During a deadly fight between a furious Orfeas and the witch Medea, rain fell from the night sky onto the stage, and managed to make the tale of mythological gods and sexy vampires even more dramatic.
Saturday was the opening night for the play and musical Sang: The Bloody Tale of Orfeas and Evridiki, created by art director and actor Violet Bast (Medea). Approximately 60 people attended the event.
It is a story about the widowed poet Orfeas (Miranda Colette), who travels to Hades to raise his wife, Evridiki, played by Santa Barbara City College student Sage Garven, from the land of the dead.
But Evridiki returns as a vampire and seeks vengeance for her death. As innocent bodies pile up as a result of her hunger, the witch Medea tries to put an end to the massacre.
The idea of Sang came up when Bast was working on another play. She wanted to write the story from Evridikis’ perspective since she believes the mythological tale of Orfeas is written from a male point of view.
“And the sexual assaults is a very big thing in classical mythology,” Bast said. “The rapes just happen over and over, so I wanted to have this persons reaction to it, [like] ‘this happened to me, I’m pissed, I’m back and this is what’s going on.’”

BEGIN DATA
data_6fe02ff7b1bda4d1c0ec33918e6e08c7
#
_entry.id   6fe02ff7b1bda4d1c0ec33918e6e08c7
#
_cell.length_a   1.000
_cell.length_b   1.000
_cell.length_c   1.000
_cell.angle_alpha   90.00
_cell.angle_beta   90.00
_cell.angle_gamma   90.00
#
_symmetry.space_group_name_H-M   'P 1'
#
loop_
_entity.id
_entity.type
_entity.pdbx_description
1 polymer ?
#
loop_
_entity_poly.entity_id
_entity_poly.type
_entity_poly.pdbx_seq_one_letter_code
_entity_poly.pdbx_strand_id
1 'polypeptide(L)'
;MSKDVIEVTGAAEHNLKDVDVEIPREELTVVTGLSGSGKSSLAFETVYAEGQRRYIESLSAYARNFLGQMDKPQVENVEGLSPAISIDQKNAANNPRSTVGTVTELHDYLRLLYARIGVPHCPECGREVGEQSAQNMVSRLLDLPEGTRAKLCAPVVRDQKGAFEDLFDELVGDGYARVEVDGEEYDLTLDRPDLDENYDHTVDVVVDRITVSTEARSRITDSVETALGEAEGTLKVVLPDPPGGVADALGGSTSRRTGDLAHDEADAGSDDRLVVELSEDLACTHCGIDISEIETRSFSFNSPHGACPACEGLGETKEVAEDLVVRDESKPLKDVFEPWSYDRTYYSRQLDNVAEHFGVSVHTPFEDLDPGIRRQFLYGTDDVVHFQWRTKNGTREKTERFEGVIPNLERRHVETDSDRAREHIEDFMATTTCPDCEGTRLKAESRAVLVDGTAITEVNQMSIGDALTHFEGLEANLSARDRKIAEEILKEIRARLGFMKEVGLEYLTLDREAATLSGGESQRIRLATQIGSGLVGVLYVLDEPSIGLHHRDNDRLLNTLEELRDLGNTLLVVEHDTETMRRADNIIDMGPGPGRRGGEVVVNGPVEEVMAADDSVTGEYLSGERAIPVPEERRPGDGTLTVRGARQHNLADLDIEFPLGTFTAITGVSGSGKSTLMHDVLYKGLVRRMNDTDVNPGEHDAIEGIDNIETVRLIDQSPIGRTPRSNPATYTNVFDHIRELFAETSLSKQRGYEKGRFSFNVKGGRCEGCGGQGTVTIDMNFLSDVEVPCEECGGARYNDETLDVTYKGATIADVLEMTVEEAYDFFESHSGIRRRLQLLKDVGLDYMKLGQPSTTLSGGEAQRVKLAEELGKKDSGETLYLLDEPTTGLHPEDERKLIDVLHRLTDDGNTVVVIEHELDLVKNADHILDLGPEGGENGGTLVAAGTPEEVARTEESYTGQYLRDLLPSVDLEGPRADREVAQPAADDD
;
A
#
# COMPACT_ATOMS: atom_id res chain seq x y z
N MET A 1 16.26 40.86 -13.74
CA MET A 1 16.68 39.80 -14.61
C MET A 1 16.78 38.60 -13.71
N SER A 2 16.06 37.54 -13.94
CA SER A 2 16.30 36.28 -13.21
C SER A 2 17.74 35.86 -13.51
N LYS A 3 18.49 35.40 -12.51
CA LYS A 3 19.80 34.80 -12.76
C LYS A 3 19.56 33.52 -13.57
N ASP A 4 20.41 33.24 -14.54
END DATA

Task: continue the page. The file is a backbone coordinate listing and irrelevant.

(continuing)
The sounds of the conga drum, keyboard and vibra-tone built up a creepy, chills-down-your-spine feeling. During the transitions of the acts, I felt the need to take a long deep breath to calm my nerves. The sound effects made all the difference.
The play alternated between a serious, poignant tone and a dark, sexy humor that caused the audience to burst into laughter.
Director and actor Joe Andrieu played Silenus, the greek god of drunkenness and winemaking. A dancing, horny, half-naked man with a dildo attached to his crotch was definitely one of the parts that made the, oh, so dark play light up a little.
The lead male role, Orfeas, was played by a woman, Miranda Colette. She had to wear high-heeled boots and stand close to the edge of the stage to appear taller.
“She worked really hard at it. It was inspiring watching her because her natural postures are very gracious and delicate, and she’s adorable.” Bast said. “She had to break all the things that comes natural to her.”
It can be described as an intimate horror movie on an outdoor stage, a dedicated group of actors whose main goal is to entertain. Even with a low budget, their golden costumes looked amazing. You’d never guess they were bought on eBay or at Goodwill.
It’s hard for me to point out the negatives of the show since the positives outnumber them. However, because of Greek names such as Atropos, Dionysus and Aristo, Arist, Ariso ... whatever, you get the picture, I was lost.
Despite the confusion and the rain, the audience didn’t move an inch until the act was finished.
After the show, a masquerade ball was held with three DJs spinning. At midnight, a fire show was performed by three of the actors, one of them being Meighann Helene, an SBCC student who played one major and several minor parts in the play.
Upcoming shows will be this Saturday, Oct. 27, where guests can only attend if they are over 21, and on Oct. 31, where the age limit is set to 18.
— Linda Sturesson is a staff writer for SBCC’s The Channels.